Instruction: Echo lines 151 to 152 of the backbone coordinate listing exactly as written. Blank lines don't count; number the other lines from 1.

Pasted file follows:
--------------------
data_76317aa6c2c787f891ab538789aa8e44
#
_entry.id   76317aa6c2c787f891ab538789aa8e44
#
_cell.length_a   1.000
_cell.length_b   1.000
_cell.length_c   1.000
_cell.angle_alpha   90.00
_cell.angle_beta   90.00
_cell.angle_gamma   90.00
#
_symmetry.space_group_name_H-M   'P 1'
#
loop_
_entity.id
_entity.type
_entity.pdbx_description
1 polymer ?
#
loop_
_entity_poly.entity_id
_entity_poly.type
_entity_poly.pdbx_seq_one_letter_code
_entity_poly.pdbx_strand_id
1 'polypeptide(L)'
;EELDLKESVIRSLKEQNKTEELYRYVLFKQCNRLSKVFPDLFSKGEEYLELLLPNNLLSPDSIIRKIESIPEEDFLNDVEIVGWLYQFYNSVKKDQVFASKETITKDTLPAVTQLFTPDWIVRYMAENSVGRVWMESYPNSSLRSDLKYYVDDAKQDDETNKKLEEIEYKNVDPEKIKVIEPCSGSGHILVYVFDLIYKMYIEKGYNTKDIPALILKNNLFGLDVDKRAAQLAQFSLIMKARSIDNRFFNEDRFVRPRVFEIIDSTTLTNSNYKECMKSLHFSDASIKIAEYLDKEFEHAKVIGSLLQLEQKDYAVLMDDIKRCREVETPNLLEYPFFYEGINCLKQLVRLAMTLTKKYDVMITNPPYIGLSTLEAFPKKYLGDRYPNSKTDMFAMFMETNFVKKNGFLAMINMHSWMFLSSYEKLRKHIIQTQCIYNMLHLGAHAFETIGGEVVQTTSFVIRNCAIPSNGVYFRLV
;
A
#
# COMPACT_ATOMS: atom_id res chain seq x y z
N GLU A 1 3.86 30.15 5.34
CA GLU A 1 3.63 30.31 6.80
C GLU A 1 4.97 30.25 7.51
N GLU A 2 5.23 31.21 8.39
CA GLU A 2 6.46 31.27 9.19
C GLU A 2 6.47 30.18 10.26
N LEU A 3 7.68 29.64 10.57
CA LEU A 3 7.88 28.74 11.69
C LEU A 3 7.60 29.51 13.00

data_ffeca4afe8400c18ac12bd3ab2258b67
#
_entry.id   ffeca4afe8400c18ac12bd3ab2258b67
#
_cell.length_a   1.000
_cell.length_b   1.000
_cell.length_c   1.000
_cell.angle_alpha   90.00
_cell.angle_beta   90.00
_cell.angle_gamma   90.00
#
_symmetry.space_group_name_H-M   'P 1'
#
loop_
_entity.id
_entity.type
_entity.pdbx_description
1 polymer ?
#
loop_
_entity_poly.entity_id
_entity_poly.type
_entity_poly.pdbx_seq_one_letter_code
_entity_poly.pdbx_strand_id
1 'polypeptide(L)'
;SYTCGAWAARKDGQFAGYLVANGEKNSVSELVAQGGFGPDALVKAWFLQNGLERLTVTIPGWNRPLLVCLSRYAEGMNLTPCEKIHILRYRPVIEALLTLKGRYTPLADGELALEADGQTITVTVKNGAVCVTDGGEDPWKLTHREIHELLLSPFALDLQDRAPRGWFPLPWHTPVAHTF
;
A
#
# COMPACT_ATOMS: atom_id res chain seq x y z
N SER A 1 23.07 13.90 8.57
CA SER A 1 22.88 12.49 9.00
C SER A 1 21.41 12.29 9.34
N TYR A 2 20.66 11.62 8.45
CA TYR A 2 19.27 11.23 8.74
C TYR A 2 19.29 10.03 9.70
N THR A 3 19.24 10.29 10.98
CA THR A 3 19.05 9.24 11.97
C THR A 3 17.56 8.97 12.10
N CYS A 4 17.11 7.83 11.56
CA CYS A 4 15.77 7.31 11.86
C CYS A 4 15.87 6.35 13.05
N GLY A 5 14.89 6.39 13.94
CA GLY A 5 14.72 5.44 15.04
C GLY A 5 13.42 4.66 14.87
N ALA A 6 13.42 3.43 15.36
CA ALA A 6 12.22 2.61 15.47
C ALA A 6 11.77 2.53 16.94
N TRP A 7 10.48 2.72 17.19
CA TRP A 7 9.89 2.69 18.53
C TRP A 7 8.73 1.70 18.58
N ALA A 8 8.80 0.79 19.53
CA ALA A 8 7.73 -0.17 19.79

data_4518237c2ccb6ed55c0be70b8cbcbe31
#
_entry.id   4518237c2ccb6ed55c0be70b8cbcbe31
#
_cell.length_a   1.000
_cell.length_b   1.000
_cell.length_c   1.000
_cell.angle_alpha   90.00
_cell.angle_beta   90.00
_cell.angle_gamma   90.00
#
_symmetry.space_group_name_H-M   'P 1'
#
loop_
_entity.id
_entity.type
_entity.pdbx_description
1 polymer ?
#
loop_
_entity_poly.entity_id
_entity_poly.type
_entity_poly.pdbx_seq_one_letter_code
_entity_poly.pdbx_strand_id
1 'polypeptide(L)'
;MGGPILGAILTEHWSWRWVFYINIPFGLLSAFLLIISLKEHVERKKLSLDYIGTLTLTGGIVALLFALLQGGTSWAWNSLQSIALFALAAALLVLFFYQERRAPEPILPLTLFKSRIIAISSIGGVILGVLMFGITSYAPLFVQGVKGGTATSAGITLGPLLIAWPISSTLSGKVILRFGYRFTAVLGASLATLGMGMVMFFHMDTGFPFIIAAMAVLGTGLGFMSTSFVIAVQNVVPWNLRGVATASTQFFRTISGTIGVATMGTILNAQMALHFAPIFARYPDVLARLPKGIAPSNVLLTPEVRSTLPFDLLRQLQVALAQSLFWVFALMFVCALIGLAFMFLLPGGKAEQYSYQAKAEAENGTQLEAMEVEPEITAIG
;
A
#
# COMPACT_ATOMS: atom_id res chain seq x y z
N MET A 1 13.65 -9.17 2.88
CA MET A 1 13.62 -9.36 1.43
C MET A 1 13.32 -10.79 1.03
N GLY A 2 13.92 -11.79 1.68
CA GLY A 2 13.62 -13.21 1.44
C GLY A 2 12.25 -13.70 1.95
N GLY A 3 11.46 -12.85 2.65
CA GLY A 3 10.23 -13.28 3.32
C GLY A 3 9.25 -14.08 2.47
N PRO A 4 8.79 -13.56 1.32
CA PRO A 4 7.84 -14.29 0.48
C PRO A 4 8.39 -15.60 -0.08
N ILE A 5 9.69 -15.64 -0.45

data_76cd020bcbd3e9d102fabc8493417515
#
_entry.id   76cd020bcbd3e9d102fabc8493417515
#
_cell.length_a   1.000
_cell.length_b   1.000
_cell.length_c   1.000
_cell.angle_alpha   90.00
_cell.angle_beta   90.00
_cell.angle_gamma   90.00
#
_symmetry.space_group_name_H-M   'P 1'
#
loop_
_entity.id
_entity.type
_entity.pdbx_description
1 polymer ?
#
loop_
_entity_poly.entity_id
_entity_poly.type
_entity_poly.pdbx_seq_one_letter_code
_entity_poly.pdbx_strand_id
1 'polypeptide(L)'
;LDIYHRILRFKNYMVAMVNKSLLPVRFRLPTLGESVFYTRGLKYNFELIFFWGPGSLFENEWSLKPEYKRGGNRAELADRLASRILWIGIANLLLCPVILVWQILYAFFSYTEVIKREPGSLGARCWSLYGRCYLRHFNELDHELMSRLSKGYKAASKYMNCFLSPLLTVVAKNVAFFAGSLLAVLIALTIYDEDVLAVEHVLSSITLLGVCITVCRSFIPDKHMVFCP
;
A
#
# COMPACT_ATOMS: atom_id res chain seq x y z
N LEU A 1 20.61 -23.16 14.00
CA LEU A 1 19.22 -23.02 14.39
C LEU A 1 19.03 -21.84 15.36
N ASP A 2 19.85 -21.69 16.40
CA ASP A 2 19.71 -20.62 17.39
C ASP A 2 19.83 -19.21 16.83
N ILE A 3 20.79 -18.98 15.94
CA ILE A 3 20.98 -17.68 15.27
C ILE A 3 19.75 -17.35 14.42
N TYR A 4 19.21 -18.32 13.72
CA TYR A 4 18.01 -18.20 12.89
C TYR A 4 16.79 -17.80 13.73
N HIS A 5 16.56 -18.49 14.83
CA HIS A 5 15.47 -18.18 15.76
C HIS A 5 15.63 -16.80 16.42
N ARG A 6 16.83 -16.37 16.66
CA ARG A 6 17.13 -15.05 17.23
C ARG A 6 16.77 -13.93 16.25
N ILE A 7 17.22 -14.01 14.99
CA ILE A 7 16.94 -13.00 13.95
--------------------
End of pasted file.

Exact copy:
_entity.type
_entity.pdbx_description